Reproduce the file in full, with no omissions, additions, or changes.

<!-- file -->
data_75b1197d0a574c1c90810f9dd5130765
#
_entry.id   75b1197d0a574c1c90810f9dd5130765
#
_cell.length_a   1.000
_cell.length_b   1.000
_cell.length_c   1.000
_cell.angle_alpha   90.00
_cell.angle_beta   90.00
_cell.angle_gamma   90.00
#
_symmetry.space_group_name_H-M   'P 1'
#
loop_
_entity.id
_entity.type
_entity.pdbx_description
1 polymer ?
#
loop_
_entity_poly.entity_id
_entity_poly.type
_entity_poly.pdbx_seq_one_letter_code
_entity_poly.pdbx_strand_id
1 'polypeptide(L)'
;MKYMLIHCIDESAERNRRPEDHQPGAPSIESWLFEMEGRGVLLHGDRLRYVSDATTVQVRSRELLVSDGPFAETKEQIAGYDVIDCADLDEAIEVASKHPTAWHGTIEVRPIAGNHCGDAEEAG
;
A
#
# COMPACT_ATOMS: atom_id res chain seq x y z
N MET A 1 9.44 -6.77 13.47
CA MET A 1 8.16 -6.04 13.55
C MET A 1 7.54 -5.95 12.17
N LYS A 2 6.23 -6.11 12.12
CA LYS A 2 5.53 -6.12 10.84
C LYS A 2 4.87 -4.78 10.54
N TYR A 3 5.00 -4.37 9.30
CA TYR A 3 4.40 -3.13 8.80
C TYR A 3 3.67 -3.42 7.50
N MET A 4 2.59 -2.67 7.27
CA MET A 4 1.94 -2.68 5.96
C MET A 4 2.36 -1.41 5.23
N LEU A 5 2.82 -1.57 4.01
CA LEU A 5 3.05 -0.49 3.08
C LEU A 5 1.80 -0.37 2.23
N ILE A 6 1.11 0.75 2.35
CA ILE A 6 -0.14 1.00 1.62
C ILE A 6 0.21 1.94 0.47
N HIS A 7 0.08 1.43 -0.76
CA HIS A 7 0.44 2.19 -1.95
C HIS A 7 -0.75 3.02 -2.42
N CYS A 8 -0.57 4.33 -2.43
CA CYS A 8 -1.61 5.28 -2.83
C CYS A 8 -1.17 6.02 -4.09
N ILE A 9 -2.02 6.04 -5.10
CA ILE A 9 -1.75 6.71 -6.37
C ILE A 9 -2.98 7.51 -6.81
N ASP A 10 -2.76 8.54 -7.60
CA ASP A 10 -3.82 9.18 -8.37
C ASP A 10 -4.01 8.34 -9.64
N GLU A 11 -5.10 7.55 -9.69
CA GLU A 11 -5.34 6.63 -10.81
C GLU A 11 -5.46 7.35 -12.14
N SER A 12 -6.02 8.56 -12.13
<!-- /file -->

data_75b1197d0a574c1c90810f9dd5130765
#
_entry.id   75b1197d0a574c1c90810f9dd5130765
#
_cell.length_a   1.000
_cell.length_b   1.000
_cell.length_c   1.000
_cell.angle_alpha   90.00
_cell.angle_beta   90.00
_cell.angle_gamma   90.00
#
_symmetry.space_group_name_H-M   'P 1'
#
loop_
_entity.id
_entity.type
_entity.pdbx_description
1 polymer ?
#
loop_
_entity_poly.entity_id
_entity_poly.type
_entity_poly.pdbx_seq_one_letter_code
_entity_poly.pdbx_strand_id
1 'polypeptide(L)'
;MKYMLIHCIDESAERNRRPEDHQPGAPSIESWLFEMEGRGVLLHGDRLRYVSDATTVQVRSRELLVSDGPFAETKEQIAGYDVIDCADLDEAIEVASKHPTAWHGTIEVRPIAGNHCGDAEEAG
;
A
#
# COMPACT_ATOMS: atom_id res chain seq x y z
N MET A 1 9.44 -6.77 13.47
CA MET A 1 8.16 -6.04 13.55
C MET A 1 7.54 -5.95 12.17
N LYS A 2 6.23 -6.11 12.12
CA LYS A 2 5.53 -6.12 10.84
C LYS A 2 4.87 -4.78 10.54
N TYR A 3 5.00 -4.37 9.30
CA TYR A 3 4.40 -3.13 8.80
C TYR A 3 3.67 -3.42 7.50
N MET A 4 2.59 -2.67 7.27
CA MET A 4 1.94 -2.68 5.96
C MET A 4 2.36 -1.41 5.23
N LEU A 5 2.82 -1.57 4.01
CA LEU A 5 3.05 -0.49 3.08
C LEU A 5 1.80 -0.37 2.23
N ILE A 6 1.11 0.75 2.35
CA ILE A 6 -0.14 1.00 1.62
C ILE A 6 0.21 1.94 0.47
N HIS A 7 0.08 1.43 -0.76
CA HIS A 7 0.44 2.19 -1.95
C HIS A 7 -0.75 3.02 -2.42
N CYS A 8 -0.57 4.33 -2.43
CA CYS A 8 -1.61 5.28 -2.83
C CYS A 8 -1.17 6.02 -4.09
N ILE A 9 -2.02 6.04 -5.10
CA ILE A 9 -1.75 6.71 -6.37
C ILE A 9 -2.98 7.51 -6.81
N ASP A 10 -2.76 8.54 -7.60
CA ASP A 10 -3.82 9.18 -8.37
C ASP A 10 -4.01 8.34 -9.64
N GLU A 11 -5.10 7.55 -9.69
CA GLU A 11 -5.34 6.63 -10.81
C GLU A 11 -5.46 7.35 -12.14
N SER A 12 -6.02 8.56 -12.13